Financial planner and market theoretician Jim Otar debunks common misconceptions concerning distribution portfolios.

This course is accredited by IIROC, FPSC, The Institute for Advanced Financial Education, and the Insurance Council of Manitoba. Please see Accreditation Details for more information.

Some of the most common precepts of retirement planning don’t hold up under close scrutiny. Here are seven misconceptions, and how they could hurt your clients.

1.  Betting on Asset Allocation

Claim: “Asset allocation contributes over 90% to a portfolio’s success”

The first serious look at the importance of asset allocation was the study by Gary P. Brinson, Randolph L. Hood, and Gilbert L. Beebower in 1984. The authors analyzed data from 91 corporate pension plans with assets of at least $100 million, over a 10-year period beginning in 1974. In the literature, this is generally referred to as the “Brinson Study.” Subsequently, the analysis was expanded to include an additional ten years of data and “Determinants of Portfolio Performance II” was published in the Financial Analysts Journal, January/February 1995.

Their conclusion was that the components of the difference in success of a portfolio are:

  • Asset allocation: 93.6%
  • Security selection 2.5%
  • Other: 2.2%
  • Market timing: 1.7%

Here is the problem: The findings of the Brinson study cannot be applied to individual retirement portfolios for the following reasons:

  • The dynamics of cash flow in a pension fund are entirely different from those in an individual retirement account. A pension fund has a continuous inflow of money over time. In an individual retirement account, inflows of money occur mainly during working years. After retirement, there are usually no more inflows, only outflows. Mathematically, a pension fund is an “open-perpetual” system; an individual retirement account is a “closed-finite” system.
  • When and if there is a shortfall in a pension fund, contributions can be increased to meet it. On the other hand, with an individual retirement savings, there is usually no such opportunity.
  • In an individual retirement account, once withdrawals start, the adverse effect of “reverse dollar cost averaging” becomes important. In a pension fund, since there is a continuous inflow of money concurrently, this is insignificant.
  • In an individual retirement account, inflation is important. Withdrawals must be increased over time to maintain the same purchasing power for the retiree. In pension funds, there is no such concern; as inflation goes up, salaries and pension contributions increase. Also, many pension funds have limits and constraints on how the retirement payments are indexed, if at all. Individual retirees holding their own saving accounts do not have that choice; their expenses must be met.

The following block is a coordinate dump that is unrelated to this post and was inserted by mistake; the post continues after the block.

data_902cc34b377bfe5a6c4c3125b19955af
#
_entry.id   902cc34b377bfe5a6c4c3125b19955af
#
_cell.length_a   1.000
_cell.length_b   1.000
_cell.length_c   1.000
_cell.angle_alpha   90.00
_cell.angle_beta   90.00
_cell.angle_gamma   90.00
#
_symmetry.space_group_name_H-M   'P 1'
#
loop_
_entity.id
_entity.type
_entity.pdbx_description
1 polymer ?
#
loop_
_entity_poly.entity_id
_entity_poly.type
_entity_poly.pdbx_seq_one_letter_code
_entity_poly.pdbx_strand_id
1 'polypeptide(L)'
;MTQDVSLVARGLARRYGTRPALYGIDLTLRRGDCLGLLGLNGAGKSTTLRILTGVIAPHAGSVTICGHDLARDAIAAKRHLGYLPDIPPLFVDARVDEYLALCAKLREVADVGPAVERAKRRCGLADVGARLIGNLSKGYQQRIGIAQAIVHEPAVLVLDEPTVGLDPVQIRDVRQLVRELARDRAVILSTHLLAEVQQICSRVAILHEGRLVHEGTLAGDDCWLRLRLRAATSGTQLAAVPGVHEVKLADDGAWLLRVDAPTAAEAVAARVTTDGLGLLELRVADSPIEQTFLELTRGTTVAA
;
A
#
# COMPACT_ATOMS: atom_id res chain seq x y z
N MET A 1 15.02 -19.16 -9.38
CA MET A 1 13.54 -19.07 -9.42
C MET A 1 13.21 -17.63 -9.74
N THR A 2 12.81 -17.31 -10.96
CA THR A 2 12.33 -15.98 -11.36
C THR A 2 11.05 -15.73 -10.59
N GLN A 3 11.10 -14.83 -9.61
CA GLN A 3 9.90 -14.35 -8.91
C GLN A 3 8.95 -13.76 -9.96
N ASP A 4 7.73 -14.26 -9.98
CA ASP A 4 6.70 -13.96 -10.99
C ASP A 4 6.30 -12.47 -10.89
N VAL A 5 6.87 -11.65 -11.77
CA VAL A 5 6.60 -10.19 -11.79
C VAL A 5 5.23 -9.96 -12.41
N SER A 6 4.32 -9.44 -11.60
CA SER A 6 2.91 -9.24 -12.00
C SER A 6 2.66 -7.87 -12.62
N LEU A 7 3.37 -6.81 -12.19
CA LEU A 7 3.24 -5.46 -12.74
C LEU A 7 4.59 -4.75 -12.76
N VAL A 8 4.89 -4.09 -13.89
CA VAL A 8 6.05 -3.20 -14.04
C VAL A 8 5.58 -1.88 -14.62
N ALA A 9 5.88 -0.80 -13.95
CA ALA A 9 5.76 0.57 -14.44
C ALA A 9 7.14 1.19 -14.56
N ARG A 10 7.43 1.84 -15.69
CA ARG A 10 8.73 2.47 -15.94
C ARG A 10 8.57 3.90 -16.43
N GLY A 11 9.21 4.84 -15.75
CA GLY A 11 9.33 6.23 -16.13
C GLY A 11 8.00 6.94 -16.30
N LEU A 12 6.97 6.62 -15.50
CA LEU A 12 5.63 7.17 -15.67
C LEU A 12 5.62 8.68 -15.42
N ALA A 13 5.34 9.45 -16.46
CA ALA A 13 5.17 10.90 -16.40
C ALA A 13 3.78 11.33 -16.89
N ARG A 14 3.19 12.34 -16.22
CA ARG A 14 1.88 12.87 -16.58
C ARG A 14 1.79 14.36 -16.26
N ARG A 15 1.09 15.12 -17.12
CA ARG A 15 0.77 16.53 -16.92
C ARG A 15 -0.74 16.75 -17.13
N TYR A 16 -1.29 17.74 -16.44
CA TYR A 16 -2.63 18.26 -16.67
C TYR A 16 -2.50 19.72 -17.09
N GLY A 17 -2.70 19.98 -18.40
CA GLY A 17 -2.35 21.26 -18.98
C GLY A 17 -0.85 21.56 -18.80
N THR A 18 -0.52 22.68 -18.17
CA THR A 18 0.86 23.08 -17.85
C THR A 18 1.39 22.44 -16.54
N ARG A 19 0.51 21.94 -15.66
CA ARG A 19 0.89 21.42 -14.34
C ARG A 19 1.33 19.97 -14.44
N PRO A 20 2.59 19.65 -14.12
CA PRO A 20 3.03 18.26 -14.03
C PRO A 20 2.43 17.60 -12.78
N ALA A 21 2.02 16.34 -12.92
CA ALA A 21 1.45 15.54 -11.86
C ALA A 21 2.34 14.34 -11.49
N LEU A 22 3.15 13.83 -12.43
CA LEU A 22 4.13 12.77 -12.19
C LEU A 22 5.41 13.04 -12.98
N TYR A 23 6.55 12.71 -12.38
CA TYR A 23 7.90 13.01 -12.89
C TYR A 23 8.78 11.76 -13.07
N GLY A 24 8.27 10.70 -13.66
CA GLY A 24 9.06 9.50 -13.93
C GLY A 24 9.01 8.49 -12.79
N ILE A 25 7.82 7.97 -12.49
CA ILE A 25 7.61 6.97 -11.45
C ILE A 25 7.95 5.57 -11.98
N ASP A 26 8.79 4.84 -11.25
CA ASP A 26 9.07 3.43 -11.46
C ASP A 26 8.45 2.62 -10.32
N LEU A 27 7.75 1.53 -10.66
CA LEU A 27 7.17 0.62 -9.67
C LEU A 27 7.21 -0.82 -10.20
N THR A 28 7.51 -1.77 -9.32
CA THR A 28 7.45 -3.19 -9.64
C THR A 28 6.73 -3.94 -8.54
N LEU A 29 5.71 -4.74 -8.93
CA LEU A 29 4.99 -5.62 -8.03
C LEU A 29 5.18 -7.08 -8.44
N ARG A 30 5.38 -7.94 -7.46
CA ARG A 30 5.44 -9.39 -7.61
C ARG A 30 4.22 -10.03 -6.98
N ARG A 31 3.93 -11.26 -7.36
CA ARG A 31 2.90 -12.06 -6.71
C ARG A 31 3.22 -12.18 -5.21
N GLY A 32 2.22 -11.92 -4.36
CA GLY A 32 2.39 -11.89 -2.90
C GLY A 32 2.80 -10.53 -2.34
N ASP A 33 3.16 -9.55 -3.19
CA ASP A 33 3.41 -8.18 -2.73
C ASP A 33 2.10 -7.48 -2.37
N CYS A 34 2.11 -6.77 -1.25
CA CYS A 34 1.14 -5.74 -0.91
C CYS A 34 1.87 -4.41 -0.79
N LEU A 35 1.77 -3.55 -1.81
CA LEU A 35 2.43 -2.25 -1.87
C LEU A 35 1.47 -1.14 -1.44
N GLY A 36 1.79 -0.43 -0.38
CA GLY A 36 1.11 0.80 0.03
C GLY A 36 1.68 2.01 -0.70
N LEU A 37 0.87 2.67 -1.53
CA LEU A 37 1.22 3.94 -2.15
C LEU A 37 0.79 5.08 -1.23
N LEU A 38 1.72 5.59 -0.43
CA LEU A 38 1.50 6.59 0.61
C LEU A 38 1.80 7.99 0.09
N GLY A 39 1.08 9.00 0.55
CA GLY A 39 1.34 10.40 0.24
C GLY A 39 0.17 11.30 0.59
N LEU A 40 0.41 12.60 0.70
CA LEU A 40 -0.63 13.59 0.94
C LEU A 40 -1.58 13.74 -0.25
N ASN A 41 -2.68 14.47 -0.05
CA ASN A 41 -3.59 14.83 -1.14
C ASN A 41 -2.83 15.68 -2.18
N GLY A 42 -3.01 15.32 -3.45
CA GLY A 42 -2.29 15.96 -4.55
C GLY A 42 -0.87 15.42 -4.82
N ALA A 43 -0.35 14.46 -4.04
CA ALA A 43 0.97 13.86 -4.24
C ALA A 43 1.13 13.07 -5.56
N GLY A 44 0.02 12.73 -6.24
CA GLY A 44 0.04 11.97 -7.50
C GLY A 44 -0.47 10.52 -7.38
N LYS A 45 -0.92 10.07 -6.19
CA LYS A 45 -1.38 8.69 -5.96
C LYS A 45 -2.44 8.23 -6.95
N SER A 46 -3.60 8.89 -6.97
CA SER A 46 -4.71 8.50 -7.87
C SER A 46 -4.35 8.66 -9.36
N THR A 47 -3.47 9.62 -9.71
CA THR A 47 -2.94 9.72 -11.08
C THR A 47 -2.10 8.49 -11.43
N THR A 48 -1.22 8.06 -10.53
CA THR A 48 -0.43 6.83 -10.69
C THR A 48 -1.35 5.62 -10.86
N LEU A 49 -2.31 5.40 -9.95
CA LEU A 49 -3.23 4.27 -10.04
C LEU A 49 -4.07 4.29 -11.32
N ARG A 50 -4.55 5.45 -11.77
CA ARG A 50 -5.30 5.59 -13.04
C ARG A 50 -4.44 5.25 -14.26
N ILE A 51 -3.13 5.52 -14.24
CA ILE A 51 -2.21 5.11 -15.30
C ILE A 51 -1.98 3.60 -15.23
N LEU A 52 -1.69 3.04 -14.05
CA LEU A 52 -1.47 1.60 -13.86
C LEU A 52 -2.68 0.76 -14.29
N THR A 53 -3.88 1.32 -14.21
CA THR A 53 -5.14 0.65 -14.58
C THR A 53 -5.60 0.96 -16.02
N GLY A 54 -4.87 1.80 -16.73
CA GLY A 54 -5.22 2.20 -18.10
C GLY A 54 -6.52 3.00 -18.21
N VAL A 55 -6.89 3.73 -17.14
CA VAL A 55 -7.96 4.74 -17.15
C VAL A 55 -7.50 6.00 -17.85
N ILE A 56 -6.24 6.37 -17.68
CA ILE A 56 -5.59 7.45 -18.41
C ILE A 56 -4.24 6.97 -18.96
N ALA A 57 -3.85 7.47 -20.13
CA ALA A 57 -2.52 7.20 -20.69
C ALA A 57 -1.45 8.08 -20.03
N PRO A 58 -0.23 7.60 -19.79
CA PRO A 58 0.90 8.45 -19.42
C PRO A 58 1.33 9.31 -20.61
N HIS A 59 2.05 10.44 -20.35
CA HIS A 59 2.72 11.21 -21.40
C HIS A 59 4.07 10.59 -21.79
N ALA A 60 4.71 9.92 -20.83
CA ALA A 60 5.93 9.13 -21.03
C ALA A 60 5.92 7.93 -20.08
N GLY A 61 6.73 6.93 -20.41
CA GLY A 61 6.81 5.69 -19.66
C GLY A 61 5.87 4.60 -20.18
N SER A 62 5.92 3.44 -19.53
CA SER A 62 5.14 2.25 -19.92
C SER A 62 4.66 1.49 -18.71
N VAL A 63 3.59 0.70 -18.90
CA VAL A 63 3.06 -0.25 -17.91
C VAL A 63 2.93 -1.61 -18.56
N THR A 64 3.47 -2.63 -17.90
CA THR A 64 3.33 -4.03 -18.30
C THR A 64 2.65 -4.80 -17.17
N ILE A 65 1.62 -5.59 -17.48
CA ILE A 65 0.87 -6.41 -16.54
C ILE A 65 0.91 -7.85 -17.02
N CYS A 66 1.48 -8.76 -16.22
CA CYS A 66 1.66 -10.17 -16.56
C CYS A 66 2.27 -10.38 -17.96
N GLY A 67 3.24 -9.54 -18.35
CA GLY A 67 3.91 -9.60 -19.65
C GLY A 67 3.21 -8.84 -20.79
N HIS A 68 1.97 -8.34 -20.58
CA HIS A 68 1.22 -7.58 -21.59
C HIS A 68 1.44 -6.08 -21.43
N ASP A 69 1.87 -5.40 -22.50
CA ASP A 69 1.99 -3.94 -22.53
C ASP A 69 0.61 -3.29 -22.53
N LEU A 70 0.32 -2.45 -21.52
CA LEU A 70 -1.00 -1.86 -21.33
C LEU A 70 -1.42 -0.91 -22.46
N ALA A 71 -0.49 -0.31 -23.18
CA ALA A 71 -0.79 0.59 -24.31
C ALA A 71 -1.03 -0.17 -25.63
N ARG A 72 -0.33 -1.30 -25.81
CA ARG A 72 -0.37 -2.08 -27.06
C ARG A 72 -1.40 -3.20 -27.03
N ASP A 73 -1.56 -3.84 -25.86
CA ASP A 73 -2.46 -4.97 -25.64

• The Brinson study does not include two of the most important components of the success or failure of distribution portfolios: withdrawal rate and sequence of returns. If you do not include the most important factors in the analysis, then less important factors – such as asset allocation – become most important.
  • Another factor is portfolio management costs. For an individual retirement portfolio, it is significantly larger than typical pension funds.
  • The timespan of the Brinson study is twenty years. This is not only too short, but it covers a single secular bullish trend, arguably the “luckiest” 20-year time period over the entire twentieth century. The study’s data misses significant adverse events that happened during secular bear or secular sideways market trends.

Figure 1: Time period covered in the Brinson study

Claim: “Lowering a portfolio’s volatility increases its life”

Traditionally, asset allocation manages portfolio volatility within a client’s risk tolerance, which is the vertical axis in Figure 2. However, asset allocation has little or no effect on a portfolio’s life, reflected in the horizontal axis.

Figure 2: Components of the portfolio value versus time

There are three factors that affect the horizontal axis (i.e. a portfolio’s longevity):